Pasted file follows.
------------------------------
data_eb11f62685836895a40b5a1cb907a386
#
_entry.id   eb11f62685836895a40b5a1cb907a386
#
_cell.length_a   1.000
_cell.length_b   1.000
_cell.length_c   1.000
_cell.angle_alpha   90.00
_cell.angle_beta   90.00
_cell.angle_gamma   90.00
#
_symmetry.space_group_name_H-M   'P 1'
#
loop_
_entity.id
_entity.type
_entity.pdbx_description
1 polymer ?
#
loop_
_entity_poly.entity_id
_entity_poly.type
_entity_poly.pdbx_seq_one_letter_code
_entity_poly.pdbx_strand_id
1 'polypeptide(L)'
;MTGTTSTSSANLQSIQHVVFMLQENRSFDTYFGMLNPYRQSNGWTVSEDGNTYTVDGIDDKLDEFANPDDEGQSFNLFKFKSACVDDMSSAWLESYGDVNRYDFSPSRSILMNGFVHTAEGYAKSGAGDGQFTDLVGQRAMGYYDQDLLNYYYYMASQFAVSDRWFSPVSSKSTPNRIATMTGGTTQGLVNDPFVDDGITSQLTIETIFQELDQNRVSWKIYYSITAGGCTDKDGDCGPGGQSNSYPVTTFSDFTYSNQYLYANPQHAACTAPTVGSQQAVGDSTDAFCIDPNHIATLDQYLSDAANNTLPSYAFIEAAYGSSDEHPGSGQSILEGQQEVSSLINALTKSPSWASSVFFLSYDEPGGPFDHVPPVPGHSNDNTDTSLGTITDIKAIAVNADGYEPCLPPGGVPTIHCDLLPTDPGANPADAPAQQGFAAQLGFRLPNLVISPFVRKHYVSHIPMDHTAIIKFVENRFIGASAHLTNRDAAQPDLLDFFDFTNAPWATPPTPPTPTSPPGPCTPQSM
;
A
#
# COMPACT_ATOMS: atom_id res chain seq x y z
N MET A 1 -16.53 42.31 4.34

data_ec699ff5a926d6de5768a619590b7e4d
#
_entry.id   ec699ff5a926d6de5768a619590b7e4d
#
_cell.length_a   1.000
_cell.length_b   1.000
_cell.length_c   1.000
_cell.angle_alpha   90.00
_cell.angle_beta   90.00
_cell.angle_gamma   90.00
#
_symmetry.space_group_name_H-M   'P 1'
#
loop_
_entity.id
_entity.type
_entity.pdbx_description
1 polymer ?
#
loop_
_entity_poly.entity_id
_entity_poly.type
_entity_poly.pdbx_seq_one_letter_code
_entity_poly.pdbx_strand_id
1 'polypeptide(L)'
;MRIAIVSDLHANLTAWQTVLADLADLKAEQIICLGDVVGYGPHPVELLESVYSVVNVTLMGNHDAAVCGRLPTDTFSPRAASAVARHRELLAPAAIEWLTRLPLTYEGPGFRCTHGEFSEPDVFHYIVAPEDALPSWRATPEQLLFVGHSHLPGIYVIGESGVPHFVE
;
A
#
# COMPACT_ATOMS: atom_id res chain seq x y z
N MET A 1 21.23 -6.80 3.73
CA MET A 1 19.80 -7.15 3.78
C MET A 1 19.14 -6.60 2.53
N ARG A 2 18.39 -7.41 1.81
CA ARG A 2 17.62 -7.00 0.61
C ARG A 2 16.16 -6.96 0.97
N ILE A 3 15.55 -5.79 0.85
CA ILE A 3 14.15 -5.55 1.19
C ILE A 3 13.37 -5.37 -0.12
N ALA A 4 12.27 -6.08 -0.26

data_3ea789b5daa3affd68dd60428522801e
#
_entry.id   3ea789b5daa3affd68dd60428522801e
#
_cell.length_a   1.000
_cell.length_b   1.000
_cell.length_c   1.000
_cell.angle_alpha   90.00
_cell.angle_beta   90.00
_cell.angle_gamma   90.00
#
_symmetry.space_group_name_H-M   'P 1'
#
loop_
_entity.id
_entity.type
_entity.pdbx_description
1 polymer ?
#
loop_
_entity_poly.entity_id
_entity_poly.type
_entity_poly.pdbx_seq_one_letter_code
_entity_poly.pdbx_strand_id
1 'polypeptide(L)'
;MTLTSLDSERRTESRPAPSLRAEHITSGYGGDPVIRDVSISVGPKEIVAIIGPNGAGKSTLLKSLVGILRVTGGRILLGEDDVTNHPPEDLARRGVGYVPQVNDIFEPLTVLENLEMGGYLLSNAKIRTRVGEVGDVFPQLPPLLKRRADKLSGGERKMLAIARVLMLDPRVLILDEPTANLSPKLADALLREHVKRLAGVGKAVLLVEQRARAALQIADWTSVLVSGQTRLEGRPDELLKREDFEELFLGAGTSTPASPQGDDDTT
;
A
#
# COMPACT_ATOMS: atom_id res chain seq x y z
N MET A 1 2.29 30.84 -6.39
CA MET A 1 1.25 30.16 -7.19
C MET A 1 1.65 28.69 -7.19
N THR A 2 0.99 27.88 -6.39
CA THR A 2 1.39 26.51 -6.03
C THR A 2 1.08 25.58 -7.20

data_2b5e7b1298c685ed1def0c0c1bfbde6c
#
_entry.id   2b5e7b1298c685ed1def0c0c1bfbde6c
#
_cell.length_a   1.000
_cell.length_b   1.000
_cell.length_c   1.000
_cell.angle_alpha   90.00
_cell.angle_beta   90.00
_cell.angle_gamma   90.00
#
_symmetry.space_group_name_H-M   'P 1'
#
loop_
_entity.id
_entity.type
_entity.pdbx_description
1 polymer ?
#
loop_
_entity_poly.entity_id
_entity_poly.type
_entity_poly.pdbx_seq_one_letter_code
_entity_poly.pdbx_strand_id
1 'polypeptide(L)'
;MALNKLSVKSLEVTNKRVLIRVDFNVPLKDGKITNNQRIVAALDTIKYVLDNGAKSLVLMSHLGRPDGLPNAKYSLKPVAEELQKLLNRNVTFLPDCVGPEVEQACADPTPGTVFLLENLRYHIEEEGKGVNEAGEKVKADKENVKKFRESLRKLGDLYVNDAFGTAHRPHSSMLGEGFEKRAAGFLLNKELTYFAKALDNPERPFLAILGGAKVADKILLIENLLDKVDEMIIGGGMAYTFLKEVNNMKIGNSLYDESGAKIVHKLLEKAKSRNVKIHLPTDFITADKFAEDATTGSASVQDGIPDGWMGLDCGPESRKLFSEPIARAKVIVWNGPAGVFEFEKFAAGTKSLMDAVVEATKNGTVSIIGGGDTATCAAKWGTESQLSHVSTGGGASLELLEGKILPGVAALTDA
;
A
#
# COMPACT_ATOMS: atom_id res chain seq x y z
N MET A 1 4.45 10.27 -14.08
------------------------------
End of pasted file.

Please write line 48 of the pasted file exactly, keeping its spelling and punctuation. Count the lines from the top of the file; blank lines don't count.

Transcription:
_entity.pdbx_description